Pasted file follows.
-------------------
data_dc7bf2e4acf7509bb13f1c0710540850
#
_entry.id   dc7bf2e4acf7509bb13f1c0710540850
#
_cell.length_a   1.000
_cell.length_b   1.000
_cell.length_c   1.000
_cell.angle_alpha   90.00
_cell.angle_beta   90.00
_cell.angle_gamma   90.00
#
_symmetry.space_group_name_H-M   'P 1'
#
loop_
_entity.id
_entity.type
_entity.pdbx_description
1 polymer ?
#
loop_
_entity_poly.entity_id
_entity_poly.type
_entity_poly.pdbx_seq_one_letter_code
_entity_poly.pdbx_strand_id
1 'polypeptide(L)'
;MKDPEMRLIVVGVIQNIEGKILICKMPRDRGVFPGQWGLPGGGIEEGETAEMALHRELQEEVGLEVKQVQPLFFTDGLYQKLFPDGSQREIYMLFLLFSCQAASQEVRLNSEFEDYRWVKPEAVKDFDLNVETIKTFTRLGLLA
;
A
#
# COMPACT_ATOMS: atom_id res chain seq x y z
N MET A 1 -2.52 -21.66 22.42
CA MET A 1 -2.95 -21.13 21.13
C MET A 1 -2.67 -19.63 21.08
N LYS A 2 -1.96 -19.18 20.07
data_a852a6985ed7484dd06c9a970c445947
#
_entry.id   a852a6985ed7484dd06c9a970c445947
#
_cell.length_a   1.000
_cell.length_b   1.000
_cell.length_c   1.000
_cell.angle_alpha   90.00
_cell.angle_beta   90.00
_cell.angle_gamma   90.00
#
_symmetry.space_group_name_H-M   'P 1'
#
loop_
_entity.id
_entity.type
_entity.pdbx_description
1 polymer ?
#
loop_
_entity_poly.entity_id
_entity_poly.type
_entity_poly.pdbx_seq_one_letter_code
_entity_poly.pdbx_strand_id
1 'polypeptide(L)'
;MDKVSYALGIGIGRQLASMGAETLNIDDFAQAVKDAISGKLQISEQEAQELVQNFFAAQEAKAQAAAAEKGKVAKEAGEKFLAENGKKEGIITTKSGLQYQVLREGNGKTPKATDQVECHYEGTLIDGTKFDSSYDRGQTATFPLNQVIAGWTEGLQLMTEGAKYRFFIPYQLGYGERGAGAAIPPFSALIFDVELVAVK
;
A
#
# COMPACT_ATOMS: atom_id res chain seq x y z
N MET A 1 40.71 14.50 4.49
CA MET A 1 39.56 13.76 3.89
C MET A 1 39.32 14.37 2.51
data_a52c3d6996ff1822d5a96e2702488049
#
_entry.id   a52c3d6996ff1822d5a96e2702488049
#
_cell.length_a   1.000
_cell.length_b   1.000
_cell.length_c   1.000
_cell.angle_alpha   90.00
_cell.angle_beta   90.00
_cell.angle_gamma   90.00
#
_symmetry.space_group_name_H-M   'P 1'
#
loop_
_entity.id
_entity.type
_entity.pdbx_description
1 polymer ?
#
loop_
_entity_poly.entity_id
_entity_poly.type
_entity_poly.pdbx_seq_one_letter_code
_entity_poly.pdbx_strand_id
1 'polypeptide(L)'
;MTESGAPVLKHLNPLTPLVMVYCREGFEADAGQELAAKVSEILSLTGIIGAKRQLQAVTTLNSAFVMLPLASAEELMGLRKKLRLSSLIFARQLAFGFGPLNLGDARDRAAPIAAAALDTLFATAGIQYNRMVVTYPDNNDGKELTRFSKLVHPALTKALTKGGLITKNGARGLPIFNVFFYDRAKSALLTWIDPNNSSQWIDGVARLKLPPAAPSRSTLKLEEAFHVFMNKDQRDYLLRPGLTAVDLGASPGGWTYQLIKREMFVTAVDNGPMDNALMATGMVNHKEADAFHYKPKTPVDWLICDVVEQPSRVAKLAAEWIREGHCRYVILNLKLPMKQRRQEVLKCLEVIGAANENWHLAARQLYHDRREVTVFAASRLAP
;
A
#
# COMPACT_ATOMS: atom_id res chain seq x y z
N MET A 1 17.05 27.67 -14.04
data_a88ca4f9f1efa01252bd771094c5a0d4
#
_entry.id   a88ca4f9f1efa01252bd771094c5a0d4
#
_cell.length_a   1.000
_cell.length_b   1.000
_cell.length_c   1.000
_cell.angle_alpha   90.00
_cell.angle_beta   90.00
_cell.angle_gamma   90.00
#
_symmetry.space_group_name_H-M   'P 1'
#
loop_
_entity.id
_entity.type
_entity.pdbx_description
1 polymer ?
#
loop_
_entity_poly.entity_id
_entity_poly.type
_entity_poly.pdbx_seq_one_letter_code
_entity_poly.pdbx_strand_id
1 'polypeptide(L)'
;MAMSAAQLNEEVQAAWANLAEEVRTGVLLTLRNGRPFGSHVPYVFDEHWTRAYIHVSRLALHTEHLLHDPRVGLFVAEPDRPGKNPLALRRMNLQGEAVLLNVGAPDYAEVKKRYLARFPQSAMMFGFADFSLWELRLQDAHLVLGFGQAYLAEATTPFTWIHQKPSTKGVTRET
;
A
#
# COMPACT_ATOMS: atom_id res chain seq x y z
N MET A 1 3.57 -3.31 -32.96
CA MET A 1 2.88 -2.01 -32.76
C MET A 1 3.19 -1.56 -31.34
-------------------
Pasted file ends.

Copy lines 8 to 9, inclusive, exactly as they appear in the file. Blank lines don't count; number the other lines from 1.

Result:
_cell.angle_alpha   90.00
_cell.angle_beta   90.00